There are the usual discussions about mobile phones, communications satellites, and the like, well-known things that were anticipated by writers of fiction, but the programme is much more interesting than that, reflecting upon the impact of various technologies and medical techniques (e.g. heart transplants) and how they were regarded and debated at the time, since they were often seen as either assaults on, or enhancements of (depending upon point of view) our humanity. This discussion is all in aid of reflecting upon us in the present. (Consider carefully the face transplant, for example, and how people react to what that meansâ€¦)
Thereâ€™s also very interesting discussion of the moral/ethical responsibility of the […] Click to continue reading this post
No, this is not a blog post of full disclosure or anything (sorry, but come back later), but just one to note* that -to my delight and amusement- Nick Evans’ free physics+sex+murder novel (that I told you about a while back) has now been pointed out in the Times Higher … Click to continue reading this post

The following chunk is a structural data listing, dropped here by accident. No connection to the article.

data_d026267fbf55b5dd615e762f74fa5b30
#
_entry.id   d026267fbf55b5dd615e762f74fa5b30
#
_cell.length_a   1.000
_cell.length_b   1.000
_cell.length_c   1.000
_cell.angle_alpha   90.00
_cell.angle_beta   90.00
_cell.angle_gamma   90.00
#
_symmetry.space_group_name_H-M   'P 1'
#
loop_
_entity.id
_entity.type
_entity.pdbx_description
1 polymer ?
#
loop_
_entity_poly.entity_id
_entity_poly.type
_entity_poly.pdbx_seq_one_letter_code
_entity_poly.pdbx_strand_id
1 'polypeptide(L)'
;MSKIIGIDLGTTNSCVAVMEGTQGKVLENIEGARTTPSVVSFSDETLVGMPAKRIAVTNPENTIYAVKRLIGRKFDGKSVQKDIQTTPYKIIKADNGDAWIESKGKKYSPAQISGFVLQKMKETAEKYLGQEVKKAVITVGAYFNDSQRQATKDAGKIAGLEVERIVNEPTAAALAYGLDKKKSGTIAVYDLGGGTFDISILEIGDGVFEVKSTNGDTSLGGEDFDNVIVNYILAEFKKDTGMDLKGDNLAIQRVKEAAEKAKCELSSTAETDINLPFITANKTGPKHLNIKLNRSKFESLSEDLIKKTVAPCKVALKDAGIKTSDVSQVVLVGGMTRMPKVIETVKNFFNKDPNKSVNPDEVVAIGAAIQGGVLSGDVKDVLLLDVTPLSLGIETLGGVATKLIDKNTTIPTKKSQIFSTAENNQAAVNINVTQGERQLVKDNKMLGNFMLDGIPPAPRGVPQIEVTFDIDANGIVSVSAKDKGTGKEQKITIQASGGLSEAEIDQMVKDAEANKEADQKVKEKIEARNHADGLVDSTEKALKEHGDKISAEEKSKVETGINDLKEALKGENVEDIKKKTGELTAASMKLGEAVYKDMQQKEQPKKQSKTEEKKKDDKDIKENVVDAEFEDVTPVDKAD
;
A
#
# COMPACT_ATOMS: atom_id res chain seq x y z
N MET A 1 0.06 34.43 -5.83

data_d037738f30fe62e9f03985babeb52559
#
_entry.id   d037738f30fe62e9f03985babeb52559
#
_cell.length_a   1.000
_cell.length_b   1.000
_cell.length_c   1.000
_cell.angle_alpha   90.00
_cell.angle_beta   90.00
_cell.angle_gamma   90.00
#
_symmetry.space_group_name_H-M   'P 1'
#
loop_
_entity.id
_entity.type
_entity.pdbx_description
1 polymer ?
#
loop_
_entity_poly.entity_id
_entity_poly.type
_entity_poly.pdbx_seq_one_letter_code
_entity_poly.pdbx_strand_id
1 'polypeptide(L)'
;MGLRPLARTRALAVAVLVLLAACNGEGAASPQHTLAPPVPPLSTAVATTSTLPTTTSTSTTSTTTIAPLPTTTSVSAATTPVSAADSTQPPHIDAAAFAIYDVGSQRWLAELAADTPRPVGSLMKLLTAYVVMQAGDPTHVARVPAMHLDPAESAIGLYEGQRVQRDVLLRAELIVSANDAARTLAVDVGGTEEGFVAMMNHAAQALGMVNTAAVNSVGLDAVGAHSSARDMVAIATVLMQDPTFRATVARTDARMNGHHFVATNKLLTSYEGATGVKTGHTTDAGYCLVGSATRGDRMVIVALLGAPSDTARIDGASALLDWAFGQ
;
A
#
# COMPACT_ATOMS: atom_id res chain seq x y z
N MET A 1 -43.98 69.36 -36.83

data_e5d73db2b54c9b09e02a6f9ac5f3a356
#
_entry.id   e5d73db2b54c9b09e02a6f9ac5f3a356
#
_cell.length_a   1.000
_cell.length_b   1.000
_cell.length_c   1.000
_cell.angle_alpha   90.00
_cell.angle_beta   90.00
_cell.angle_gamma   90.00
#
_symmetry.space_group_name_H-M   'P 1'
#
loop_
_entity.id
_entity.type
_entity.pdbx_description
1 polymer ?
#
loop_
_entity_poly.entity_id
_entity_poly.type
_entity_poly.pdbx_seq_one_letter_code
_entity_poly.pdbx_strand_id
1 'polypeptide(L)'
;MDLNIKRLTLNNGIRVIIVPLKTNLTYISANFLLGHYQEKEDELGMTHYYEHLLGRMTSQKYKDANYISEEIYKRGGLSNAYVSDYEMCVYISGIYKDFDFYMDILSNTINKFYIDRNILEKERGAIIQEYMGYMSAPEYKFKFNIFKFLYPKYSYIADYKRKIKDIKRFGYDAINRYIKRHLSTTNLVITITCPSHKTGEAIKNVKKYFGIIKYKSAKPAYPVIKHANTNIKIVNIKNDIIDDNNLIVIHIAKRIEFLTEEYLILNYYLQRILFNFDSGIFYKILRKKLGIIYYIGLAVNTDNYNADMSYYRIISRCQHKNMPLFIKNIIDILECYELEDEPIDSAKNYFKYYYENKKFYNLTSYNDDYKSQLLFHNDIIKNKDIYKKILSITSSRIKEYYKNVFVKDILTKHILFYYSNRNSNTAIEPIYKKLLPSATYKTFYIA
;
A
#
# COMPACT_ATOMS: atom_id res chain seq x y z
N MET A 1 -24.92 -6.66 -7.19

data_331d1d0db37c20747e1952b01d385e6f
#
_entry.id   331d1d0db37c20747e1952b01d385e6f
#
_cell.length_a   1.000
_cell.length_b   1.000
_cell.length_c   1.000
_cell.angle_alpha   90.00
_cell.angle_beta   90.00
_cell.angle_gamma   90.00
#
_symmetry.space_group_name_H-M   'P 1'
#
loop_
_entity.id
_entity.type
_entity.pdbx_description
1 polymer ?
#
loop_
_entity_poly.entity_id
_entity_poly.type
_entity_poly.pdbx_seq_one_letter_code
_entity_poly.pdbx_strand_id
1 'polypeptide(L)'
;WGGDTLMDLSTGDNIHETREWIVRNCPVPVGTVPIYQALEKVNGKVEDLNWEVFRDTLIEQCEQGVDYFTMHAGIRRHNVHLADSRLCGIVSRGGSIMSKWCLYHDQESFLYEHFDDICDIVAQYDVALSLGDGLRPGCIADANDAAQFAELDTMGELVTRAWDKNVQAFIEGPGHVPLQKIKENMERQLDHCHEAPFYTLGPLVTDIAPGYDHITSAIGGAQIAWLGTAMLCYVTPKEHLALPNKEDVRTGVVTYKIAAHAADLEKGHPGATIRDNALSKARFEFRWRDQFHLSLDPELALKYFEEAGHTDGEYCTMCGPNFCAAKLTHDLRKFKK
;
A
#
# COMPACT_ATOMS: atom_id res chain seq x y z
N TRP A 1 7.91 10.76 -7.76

Well, I got an email from my dear friend and collaborator Nick Evans on Tuesday, and in all the craziness of my work week, I forgot to do this post. In the email, he says:
We talked on a few occasions about the need for physics to meet popular culture… sooo.. over the last 2 years I’ve put together a novel about particle physics… it’s quite high level – aimed at A-level science students really… but hopefully it’s fun… I was really playing with mixing a novel and popular science… it’s mainly LHC science …[…] … we’ve done it as a web book Outreach project. [link here]
If it intrigues have a read…
So I’m passing it on to you. I’ve not found the time to read it, but I trust Nick enough to know that it is certainly worth a look. (To resolve a possible transatlantic confusion, I should mention that “A-level science students” in what he said does not refer to “grade A science students”. It refers to a specific subject level in the UK school system.)
Enjoy! (Come back and let us know what you think…)
(See also blog comments by Nick’s former student, Jonathan Shock.)
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Did anyone else spot the PoincarÃ© conjecture reference on Monday’s episode of Aaron Sorkin’s excellent Studio 60 on the Sunset Strip? (Recall that I mentioned another science reference on this show in an earlier post.) A writer is trying to find a punchline to a joke. The joke is supposed to be in the style of the headline news on Saturday Night Live… […] Click to continue reading this post